Safety issues top the agenda in health care. Recent studies show an unacceptably high level of adverse events and near misses. Examples of adverse events are transfusion errors, adverse drug events, wrong-site surgery, restraint-related injuries or deaths, preventable suicides, burns, falls or treatment-related infections. Much of the current patient safety research is on the detection of causes of incidents and near misses. Based on the outcome, protocols and devices are adjusted or developed to eliminate these causes of adverse events. However, considering the high-risk work environment we have reason to wonder why things don’t go wrong more often in these complex care settings. Therefore, my research project is not so much interested in the gaps in the safety net, but in the structure of the net itself, notably its informal or unarticulated dimensions. After all, besides the intended formal measures, patient safety is also achieved by an unplanned but effective set of initiatives. In other words, the aim of my project is to explicate the hidden competence and informal built-in structures that are part of systems of safety.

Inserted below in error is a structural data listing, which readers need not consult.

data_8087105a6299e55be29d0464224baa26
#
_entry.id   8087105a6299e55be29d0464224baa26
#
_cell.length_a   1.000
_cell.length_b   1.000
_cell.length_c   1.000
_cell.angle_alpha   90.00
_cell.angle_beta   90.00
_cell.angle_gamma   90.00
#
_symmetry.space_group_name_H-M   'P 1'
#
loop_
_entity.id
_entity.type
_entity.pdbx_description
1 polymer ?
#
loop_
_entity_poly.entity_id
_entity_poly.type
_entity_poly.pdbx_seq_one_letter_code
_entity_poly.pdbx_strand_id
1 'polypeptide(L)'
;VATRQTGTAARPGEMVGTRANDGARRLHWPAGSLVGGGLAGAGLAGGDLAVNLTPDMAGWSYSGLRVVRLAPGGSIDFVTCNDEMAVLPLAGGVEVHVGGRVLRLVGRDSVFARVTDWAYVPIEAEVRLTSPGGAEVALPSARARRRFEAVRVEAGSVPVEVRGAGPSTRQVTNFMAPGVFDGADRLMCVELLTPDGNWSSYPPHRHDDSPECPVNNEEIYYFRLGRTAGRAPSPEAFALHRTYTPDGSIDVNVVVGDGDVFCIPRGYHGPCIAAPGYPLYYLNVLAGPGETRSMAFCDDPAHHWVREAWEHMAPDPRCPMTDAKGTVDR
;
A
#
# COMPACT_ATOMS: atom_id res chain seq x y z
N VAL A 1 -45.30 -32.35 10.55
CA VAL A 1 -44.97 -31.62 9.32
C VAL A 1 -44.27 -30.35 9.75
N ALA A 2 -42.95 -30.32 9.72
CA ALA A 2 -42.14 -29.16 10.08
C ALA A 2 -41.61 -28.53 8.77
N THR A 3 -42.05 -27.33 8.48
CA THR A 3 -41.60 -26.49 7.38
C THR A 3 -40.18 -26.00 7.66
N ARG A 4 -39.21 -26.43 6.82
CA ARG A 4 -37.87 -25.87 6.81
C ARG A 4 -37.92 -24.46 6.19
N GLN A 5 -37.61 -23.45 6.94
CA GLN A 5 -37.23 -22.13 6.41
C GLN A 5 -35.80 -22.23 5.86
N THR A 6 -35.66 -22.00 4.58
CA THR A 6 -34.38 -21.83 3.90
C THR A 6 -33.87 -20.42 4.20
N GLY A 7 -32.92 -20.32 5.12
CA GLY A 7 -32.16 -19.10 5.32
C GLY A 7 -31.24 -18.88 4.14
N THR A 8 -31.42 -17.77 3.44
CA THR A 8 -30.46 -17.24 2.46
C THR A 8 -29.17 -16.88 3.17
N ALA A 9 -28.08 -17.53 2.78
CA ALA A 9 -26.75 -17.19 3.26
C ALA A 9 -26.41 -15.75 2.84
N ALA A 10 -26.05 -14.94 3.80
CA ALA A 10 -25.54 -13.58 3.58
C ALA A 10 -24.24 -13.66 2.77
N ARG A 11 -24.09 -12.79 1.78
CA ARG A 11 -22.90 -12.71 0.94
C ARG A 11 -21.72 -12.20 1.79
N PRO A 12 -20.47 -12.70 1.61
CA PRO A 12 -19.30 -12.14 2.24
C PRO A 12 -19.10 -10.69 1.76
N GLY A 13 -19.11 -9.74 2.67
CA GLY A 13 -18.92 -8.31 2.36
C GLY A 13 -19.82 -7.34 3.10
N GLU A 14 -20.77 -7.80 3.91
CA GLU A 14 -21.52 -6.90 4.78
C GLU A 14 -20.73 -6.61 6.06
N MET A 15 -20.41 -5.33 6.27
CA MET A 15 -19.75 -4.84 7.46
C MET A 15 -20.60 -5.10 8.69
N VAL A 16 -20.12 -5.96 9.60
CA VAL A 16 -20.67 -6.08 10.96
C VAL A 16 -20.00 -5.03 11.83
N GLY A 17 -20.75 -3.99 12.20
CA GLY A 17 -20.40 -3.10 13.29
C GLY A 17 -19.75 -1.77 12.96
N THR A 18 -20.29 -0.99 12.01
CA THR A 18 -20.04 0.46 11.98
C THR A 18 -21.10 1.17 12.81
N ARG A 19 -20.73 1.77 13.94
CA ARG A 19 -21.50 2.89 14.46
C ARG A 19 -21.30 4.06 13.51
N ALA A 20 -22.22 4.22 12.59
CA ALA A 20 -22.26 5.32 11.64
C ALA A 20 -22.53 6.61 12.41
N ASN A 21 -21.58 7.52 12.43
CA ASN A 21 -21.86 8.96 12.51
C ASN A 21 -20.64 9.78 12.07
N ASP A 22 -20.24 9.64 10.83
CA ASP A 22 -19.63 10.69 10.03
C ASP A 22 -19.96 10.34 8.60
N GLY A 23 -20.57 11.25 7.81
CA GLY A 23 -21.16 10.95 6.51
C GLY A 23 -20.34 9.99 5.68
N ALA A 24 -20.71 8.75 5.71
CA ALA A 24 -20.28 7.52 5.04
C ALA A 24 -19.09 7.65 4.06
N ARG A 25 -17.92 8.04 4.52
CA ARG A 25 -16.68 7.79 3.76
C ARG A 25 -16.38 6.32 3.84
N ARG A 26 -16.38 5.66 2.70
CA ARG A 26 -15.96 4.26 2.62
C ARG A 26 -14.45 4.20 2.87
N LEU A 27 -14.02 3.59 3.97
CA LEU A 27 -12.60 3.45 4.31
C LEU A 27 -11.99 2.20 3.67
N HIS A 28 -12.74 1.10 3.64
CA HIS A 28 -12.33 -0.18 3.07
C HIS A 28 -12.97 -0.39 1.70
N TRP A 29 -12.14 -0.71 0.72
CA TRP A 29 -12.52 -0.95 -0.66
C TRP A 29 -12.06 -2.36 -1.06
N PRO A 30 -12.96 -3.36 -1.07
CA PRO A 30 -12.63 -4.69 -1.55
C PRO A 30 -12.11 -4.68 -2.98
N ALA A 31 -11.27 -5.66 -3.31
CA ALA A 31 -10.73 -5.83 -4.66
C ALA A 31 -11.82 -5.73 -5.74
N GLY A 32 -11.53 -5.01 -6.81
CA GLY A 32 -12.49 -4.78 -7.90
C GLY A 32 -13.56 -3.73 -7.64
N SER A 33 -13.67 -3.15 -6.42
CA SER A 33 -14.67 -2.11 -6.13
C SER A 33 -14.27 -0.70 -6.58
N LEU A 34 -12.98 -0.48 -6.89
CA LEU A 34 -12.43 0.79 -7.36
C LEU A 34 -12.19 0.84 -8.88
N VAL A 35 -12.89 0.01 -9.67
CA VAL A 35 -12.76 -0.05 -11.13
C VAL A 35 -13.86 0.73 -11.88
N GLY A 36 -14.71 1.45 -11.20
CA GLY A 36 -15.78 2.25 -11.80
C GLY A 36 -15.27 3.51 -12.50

This analytical scope and effort can be understood as an act of ‘exnovation’: that which is already present in practice is foregrounded and the implicit is made explicit. Importantly, it offers a new perspective on the staff members’ own competence, inventiveness, and the structure that comes with specific styles of ordering day-to-day practices. Explicating and analyzing the role of informal competencies will contribute to our understanding of effective preservation of patient safety. Additionally, it can increase practitioners’ awareness of their available resources of resilience. As such this project is aimed to increase the ‘safety sensibility’ of staff members and to offer alternative images of patient safety.
To identify the ‘hidden competence’ of a practice, participant observation acts as the focal point of my methodology. The participant observation is specifically geared to the location of high-risk situations in the treatment trajectories in order to identify the resources involved in the constitution of a safe practice. The Neonatal Intensive Care Unit (NICU), which specializes in care and treatment of severely ill newborns, is my field of study. My observations on the NICU ward allow me to identify and understand the situational rationalities involved in the preservation and recovery of patient safety in the specific context in which it occurs.
Researcher: Dr. Jessica Mesman, Associate Professor at MaastrichtSTS.
For related publications, see:
Mesman, J. (2008). Uncertainty in medical innovation – Experienced pioneers in neonatal care. London: Palgrave MacMillan.
See also the edited volume, which appeared in February 2013: “Visualising health care practice improvement – Innovation from within” by Rick Iedema, Jessica Mesman and Katherine Carroll.